Unfortunately, with the rise of railroads, “the second big business,” this network model disappeared and the middle way gave ground to the mass-production model by the end of the century (p. 96). Moving away from the efficiency argument of Alfred Chandler, and the neoinstitutionalist argument of Frank Dobbin that argued for the importance of culture, Perrow attributed the rise of the privatized railroad organization in the United States to their campaign for private ownership and their power as “corrupters” (p. 159). Railroads, for logistical and technical reasons had to be controlled completely by whoever owned them, though this ownership could be private or public. This need for control brought about new organizations that were larger and more powerful than any seen before. In the United States, as opposed to his comparison cases in France and Britain, railroad ownership was privatized and went largely unregulated from 1830 to about 1880, after which it became a lightly regulated oligopoly. Railroad organizations were corrupt, involved in bribery, illegal financial dealings, and violation of regulatory statutes, and significantly, he argues, this corruption was organizational in origin, made possible by weak governmental institutions. In a way that was “important for the future of corporate capitalism,” railroad organizations’ corruption removed legal restraints, allowing corporations to amass greater wealth, rather than return it to the government or private investors (p. 142).

As in the rise of hierarchical organization in the textile industries, however, unregulated privatized railroads were not an inevitable outcome of history. Alternatives were possible, as the interesting case of the successfully state-owned and operated Western & Atlantic Railroad in Georgia (1836-1870) demonstrates. While divisionalization in railroad organization became the norm and the means for the creation of modern bureaucracies that allowed for the growth of massive corporations, he investigates two alternate organizational arrangements that would have distributed power and wealth more widely, without loss of efficiency. Arguing against Chandler’s inevitability thesis, he suggests that the centralized, departmental structure serving regional lines and the contracting out system were successful paths that could have been taken.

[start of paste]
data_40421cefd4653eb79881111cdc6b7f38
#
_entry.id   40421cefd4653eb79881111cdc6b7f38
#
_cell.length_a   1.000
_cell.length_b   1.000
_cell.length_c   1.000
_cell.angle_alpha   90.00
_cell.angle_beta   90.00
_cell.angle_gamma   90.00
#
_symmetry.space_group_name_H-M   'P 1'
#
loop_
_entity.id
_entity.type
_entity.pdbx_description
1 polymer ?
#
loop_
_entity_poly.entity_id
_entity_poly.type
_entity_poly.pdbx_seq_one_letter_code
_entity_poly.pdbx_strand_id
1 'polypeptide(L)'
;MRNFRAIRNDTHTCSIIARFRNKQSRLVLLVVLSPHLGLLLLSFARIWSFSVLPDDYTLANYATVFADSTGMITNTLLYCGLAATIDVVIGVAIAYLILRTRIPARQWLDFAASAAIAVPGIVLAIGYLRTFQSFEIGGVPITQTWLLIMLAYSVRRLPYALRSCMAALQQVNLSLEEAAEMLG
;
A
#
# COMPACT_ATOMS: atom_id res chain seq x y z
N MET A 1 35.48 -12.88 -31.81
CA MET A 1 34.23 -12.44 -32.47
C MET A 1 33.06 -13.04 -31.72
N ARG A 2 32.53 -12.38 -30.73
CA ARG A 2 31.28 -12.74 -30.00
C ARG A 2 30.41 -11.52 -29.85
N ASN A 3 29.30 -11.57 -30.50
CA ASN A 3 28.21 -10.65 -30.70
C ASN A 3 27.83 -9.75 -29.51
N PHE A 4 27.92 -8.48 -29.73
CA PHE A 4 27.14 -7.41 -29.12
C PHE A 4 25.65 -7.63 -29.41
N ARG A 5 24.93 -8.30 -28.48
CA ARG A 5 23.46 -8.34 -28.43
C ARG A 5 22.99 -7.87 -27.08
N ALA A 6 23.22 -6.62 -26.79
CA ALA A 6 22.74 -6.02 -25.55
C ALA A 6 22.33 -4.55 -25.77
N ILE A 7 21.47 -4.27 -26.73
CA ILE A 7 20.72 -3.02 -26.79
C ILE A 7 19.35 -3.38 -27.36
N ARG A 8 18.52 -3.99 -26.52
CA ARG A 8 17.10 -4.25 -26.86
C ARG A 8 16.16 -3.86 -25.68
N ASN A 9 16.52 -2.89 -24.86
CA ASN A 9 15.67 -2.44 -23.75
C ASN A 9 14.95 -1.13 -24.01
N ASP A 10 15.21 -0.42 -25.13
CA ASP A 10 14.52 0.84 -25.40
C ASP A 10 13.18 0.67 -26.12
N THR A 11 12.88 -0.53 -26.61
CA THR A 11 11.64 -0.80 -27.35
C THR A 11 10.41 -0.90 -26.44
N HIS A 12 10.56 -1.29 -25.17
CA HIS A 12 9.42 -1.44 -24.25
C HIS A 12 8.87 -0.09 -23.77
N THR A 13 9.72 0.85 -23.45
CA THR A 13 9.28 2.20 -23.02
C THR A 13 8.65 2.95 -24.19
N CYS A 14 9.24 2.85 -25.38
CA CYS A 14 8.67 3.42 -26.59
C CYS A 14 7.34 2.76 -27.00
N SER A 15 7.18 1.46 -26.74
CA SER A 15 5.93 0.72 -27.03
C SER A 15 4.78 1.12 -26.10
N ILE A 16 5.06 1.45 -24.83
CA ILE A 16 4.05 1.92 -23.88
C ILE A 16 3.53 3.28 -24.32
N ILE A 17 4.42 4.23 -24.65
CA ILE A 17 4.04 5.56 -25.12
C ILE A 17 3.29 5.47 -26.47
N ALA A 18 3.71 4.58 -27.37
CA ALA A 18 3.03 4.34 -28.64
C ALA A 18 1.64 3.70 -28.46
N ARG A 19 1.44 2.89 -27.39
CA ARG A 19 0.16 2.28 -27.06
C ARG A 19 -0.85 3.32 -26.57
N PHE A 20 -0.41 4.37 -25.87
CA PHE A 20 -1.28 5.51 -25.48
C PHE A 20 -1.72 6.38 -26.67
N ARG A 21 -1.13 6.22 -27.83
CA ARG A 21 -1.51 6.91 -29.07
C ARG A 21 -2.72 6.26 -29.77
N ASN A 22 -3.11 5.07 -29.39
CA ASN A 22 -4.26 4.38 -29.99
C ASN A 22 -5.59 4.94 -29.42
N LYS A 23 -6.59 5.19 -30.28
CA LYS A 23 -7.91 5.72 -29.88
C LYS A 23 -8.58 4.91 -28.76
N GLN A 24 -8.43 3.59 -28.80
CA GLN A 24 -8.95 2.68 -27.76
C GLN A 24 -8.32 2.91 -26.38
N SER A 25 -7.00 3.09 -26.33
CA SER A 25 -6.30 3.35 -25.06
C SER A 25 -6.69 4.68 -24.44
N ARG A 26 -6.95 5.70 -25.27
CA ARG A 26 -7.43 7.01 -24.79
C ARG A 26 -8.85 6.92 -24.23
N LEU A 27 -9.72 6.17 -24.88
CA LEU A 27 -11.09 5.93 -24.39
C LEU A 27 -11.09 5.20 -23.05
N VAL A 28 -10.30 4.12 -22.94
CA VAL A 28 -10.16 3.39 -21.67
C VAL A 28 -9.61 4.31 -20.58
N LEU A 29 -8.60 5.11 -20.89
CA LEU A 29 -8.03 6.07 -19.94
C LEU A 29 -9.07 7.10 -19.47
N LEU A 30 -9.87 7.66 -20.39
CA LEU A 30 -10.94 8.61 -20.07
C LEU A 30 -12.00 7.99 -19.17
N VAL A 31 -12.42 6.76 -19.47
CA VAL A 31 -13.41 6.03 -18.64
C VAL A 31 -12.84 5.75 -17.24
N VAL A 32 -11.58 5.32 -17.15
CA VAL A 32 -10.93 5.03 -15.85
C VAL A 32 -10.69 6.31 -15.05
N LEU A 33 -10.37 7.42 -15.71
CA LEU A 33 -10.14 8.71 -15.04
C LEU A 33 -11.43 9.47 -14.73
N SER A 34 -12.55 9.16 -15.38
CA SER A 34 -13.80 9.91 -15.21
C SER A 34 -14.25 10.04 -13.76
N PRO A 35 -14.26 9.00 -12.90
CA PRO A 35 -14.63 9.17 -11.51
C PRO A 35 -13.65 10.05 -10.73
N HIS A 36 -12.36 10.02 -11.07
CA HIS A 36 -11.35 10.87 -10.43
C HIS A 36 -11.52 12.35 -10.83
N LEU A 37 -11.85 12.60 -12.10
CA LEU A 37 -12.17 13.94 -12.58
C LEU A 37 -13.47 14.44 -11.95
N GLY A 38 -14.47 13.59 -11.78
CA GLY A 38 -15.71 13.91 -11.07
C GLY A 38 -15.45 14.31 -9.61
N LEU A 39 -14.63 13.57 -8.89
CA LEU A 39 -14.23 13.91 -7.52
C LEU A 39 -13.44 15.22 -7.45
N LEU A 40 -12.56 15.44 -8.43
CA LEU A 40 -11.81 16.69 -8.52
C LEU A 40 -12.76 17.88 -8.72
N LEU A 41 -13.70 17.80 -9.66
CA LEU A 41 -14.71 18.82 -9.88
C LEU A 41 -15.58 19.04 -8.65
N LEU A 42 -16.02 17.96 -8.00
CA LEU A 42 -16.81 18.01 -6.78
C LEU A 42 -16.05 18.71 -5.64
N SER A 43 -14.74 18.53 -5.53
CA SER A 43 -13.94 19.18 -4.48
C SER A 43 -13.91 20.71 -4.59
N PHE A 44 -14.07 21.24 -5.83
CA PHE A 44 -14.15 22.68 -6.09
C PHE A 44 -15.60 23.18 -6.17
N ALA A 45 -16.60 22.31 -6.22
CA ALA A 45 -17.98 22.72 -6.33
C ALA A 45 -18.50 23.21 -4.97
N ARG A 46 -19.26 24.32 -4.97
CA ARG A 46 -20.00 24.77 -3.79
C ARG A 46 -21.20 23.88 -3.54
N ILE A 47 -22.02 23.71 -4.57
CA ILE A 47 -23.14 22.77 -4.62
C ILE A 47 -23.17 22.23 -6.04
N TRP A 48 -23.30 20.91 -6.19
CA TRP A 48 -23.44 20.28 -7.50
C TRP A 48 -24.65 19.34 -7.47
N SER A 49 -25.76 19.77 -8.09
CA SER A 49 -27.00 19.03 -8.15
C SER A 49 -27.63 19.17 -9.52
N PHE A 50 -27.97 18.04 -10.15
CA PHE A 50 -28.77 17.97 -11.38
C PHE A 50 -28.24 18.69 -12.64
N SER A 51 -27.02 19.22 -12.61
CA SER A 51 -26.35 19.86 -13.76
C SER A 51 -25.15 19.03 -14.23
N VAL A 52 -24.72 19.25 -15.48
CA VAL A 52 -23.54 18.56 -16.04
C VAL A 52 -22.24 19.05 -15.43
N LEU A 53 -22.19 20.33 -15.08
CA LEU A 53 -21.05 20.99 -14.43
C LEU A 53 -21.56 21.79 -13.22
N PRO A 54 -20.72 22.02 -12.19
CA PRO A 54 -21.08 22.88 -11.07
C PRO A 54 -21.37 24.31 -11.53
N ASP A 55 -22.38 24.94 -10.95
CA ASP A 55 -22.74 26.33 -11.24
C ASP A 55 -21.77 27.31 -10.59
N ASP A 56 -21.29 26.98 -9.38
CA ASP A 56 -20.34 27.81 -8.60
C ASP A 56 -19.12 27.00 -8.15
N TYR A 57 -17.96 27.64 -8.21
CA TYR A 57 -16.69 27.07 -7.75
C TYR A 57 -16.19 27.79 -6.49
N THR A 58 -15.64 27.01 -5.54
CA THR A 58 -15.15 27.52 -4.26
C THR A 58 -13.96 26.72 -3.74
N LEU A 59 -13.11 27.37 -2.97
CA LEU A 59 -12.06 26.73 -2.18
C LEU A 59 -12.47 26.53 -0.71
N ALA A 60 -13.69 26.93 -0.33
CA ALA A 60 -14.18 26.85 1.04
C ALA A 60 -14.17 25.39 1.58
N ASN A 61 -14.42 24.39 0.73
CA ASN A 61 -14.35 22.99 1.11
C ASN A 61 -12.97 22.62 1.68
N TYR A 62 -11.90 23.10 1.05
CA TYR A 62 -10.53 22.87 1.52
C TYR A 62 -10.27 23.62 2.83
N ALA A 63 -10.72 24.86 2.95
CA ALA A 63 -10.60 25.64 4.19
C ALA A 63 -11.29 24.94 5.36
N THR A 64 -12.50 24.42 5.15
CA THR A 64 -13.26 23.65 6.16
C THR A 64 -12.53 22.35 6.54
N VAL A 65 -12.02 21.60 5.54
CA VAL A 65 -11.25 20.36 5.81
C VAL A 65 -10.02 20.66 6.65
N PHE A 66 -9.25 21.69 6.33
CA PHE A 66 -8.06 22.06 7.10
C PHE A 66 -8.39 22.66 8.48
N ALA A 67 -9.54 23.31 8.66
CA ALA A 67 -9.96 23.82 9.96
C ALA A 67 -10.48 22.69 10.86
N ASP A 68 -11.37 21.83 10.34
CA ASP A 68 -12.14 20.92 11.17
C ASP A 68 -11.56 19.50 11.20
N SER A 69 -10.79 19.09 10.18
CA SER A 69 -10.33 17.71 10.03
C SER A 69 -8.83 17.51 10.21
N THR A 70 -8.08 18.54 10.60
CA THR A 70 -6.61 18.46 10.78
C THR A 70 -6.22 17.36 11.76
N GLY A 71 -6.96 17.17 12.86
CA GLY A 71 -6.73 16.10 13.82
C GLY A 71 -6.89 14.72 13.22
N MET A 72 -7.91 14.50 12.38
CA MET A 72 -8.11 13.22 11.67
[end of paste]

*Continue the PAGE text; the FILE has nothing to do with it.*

In each of his organizational interpretations of textile industries and the railroads, Perrow downplays cultural factors. Over the last decade or so many excellent histories of business and culture have appeared, all of which are absent in this story. Readers persuaded by such works might object to way Perrow privileges the organization over culture and fails to consider other categories of analysis, such as class, gender, race, or ethnicity, factors that certainly played a crucial role in labor-industrial relations and corporate life. However, readers interested in the history of economic life and in the origins of corporate capitalism in the United States will appreciate Organizing America’s new interpretation of the nineteenth-century and of paths not taken.

Vicki Howard recently received her Ph.D. in American Studies from the University of Texas at Austin. She is an Adjunct Assistant Professor at Hartwick College and is working on a book about the American wedding industry.